I like magic. Oh I know in my head there is no such thing as pure magic; that all magic tricks involve some sort of deception and trickery, but I like it just the same. Years ago there was a TV program that actually showed how great magicians like David Copperfield make things appear to disappear, like an elephant for example. It went behind the scenes to show the hidden gates, props and whatever else it took to make it look to the audience as though the elephant had actually disappeared. I watched a couple segments of the show, thinking it would be pretty cool to know how that all worked, but after that, those magic tricks weren’t nearly as much fun to watch anymore.
Now fast forward to this year’s firearms deer season. I’ve hunted deer during firearms season both here and in my home state of Ohio off-and-on now for fifty years, and after the first few days of season, the deer magically seem to disappear, and I don’t just mean into someone’s freezer. The surviving deer, bucks and does alike just seem to vanish into thin air. The stress of being hunted either sends them to hole-up in little out-of-the-way haunts that aren’t hunted, or they suddenly turn completely nocturnal. Either way, unless you stumble onto one of those never-hunted honey holes, they are gone.
I recently retired so I thought this phenomenon would finally not be a problem this year, because I’d have all the time in the world to find them and/or wait them out. Wrong again! My wife harvested hers the second day of season, I saw deer the next two days and then the tap once again dried up. We have permission on several properties, none with a shortage of deer, and today I saw deer for the first time in six days.
Today before the thunderstorms the deer seemed to be moving in anticipation of foul weather, but that didn’t seem to help me a bit. I talked to a friend at noon that had seen upwards of fifteen deer in several different groups just a mile-and-a-half from where I was. He was done for the season and told me to go check out his spot. After three-and-a-half cold, wet hours I was still venison-less. Now that makes me sound like a pretty pathetic deer hunter, but it is what it is.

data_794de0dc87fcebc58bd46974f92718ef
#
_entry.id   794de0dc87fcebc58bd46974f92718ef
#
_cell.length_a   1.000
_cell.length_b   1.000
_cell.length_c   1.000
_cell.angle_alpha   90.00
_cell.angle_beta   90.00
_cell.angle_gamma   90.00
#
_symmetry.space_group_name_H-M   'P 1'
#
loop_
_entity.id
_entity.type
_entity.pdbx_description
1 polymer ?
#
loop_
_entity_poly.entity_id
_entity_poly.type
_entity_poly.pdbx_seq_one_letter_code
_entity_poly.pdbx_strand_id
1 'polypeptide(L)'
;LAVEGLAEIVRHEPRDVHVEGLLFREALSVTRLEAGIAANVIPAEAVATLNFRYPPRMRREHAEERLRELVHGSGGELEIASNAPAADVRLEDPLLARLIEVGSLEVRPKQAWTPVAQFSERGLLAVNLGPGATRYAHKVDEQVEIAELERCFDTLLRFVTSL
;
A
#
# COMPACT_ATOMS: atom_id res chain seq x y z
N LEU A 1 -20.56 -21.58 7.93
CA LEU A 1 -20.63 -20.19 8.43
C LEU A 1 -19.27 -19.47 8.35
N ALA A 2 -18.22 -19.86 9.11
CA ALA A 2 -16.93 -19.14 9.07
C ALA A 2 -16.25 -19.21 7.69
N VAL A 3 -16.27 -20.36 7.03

Some things never change, and for me the case of the missing deer during firearms season is one of them. You would think that by this time in my life I would’ve learned to take this defeat a little better, but I haven’t yet. My deer hunting buddies and I in Ohio used to ask each other periodically during deer season “Well, are you eating venison or bologna,” and I guess if not for my wife’s (humbling) success I would be lookin’ at a lot of bologna sandwiches. I wish a group of really successful deer hunters would get together to produce some TV segments showing how the deer magically disappear like they do; now there’s a show I would watch! Continue to Explore Kansas outdoors.
Steve can be contacted by email at firstname.lastname@example.org.